Another consideration is to secure the services of writers and or marketers who can interpret the findings and make changes to help your website’s quality. A technical website developer is not necessarily the right discipline you need in this case.

A material update to Panda occurred in May 2014, with Panda 4.0. This algorithm is here to stay and keeps getting updated.

Penguin Algorithm

Google’s Penguin algorithm addresses inbound link quality.

Google implemented Penguin in April 2012. It is aimed at websites that violate Google’s guidelines by using so-called black-hat techniques — artificially increasing the ranking of a web page by manipulating the number of links pointing to it.

To avoid getting caught in the Penguin algorithm trap, you have to know if the websites linking to you are of quality. This means someone has to know how to determine the quality of websites based on metrics such as Google Page Rank, Alexa Traffic Rank, volume of pages indexed, and volume of links on the web. Quality over quantity is the key, which means someone actually has to research the information.

Using Google’s Webmaster Tools you can find out what websites are linking to you. Once you have that information you will be able to research metrics of these websites using publicly available automation tools to provide you their Google PageRank (a weighted average value from 0 to 10; the higher the better) and other information pertinent to determining their value.

Once you know which websites are of low quality you have two options.

  • Send the website a message and ask it to remove the link to yours.
  • Use Google’s Disavow Tool in Google’s Webmaster Tools to ask Google to not put this website into consideration as a link to your website.

Neither option will likely help your rankings right away. They are both time consuming.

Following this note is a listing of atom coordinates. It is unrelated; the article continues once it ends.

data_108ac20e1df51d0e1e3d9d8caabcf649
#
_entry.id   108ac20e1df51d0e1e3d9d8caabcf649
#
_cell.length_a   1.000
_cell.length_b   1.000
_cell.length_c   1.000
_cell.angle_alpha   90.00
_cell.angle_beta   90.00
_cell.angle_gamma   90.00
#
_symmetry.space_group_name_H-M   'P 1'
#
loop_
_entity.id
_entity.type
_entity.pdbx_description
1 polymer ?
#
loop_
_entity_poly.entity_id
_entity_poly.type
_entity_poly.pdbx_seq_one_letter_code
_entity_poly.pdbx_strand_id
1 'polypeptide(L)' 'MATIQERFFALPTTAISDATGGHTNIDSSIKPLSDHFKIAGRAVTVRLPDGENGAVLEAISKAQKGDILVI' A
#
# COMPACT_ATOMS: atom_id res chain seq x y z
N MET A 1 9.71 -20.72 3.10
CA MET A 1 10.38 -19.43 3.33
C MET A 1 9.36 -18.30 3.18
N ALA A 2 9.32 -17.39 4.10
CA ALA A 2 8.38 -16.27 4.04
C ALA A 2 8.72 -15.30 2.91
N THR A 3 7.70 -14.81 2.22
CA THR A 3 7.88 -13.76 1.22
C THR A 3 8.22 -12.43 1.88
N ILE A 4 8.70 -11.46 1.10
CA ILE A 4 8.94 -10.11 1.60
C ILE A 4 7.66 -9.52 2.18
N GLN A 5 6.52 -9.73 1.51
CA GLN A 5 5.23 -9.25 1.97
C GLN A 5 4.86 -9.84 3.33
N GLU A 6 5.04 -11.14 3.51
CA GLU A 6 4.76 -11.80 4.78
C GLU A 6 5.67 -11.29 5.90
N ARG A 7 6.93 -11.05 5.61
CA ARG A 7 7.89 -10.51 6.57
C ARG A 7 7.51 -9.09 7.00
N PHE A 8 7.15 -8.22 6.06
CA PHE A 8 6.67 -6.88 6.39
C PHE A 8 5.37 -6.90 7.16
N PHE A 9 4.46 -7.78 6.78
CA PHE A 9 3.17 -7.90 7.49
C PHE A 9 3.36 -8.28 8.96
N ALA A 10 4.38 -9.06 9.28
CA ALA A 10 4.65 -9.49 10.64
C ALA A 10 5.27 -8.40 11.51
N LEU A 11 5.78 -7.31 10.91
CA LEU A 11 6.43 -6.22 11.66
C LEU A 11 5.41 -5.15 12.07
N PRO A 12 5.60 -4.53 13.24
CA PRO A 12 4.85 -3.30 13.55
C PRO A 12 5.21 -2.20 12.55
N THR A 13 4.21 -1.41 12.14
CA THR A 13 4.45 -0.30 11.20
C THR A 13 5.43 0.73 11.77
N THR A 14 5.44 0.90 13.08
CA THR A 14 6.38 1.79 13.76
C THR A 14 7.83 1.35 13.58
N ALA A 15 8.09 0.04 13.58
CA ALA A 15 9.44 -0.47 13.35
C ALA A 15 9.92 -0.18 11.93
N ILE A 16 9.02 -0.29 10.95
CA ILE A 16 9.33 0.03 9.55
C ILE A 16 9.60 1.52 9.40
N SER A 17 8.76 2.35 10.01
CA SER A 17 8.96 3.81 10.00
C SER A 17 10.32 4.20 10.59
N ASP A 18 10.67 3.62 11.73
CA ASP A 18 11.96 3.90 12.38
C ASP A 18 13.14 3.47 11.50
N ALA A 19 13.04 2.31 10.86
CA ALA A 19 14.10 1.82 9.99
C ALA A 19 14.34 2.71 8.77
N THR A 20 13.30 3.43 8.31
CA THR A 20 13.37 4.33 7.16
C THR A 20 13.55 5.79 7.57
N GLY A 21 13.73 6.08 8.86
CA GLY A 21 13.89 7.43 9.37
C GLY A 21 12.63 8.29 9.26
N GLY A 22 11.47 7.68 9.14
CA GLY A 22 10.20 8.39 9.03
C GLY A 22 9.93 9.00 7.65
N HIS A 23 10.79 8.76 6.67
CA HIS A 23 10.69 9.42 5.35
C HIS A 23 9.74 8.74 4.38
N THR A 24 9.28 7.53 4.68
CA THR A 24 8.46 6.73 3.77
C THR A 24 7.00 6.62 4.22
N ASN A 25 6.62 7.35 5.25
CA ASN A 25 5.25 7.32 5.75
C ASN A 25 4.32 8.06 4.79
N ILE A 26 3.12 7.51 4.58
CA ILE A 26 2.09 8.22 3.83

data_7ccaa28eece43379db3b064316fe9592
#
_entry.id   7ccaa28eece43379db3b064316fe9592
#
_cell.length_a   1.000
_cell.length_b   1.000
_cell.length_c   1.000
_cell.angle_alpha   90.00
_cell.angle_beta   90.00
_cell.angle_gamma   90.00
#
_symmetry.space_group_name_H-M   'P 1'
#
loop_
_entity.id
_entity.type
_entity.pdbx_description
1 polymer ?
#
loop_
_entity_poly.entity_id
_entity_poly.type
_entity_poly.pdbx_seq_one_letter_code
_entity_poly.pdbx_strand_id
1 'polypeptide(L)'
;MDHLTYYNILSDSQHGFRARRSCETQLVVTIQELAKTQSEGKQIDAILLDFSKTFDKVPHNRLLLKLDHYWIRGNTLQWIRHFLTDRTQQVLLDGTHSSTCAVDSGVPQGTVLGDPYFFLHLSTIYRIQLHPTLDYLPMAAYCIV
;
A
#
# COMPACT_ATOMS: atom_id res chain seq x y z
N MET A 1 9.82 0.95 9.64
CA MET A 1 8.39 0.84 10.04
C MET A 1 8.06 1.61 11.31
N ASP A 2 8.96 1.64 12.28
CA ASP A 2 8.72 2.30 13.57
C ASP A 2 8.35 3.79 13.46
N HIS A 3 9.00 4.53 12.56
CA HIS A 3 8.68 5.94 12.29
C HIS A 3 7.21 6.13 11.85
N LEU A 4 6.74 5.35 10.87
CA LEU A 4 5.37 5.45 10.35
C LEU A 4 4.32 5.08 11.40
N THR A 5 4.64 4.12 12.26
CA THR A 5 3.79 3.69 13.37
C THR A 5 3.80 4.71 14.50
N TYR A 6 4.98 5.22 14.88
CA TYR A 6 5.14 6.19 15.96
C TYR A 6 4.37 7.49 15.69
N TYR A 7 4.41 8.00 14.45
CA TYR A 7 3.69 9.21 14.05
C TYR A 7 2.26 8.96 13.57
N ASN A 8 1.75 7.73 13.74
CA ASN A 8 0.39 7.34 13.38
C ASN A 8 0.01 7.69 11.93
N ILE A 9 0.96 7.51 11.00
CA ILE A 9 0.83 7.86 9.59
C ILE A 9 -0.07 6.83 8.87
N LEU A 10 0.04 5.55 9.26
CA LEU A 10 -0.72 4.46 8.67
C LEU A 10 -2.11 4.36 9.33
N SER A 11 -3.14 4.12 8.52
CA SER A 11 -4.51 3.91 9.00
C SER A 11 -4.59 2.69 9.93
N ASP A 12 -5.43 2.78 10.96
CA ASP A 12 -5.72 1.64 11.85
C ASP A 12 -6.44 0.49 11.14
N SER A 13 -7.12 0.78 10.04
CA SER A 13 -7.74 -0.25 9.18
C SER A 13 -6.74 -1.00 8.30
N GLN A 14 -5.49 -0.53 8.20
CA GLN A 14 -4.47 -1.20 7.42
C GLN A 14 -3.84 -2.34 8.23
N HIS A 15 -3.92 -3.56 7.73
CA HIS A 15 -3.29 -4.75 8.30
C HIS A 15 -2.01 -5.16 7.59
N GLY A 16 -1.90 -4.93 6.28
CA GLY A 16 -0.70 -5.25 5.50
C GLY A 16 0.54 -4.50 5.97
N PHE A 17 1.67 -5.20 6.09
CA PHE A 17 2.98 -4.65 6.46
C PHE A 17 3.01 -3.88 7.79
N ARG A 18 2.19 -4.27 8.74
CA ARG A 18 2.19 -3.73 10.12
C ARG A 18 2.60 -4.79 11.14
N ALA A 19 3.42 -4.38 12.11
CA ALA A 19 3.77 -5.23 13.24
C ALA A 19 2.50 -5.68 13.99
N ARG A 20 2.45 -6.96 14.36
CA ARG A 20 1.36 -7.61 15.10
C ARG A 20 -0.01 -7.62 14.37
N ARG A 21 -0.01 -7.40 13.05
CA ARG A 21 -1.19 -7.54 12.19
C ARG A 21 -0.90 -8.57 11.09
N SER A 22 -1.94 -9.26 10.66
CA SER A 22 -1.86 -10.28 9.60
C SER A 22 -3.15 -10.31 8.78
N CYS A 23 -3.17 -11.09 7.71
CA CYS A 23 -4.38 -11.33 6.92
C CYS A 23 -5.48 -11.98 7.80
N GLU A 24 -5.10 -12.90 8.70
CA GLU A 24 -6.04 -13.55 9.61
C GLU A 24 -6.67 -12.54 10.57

The Penguin algorithm will likely be materially updated by the end of 2014, with version 3.0.

Pigeon Algorithm

Search Engine Land, the online magazine, reportedly first used the name “pigeon” for this new algorithm, which was implemented in July 2014. It designed to provide more useful and accurate local search results. Google stated that this new algorithm improves its distance and location ranking parameters.

The changes are visible in the Google Maps and Google web search results. It impacts local businesses, which may notice an increase or decrease in web site referrals and leads from this change.

Unlike Panda and Penguin, the Pigeon algorithm does not impose penalties. Its purpose is provide more accurate and relevant local search results.

Local business owners should consider these three points.

  • So-called website authority is an issue now because of Google’s search ranking signals. Map listings (i.e., local business listings) are now tied to your website’s authority. This in turn goes back to how Panda and Penguin algorithms are affecting your website.
  • Local business listings should be pin-code verified, updated, and continually maintained. Adding photos and videos and responding to ratings and reviews is important. Positive, legitimate ratings and reviews can only help.
  • Citations are important, which means you need to pin-code verify your listing at other sites beyond Google (such as Bing,, Yelp, and the like) and be sure they are updated exactly the way your listing is at Google. Use automation services to help get the word out to over 200 other websites, which helps with the citation-building process.
Melih Oztalay
Melih Oztalay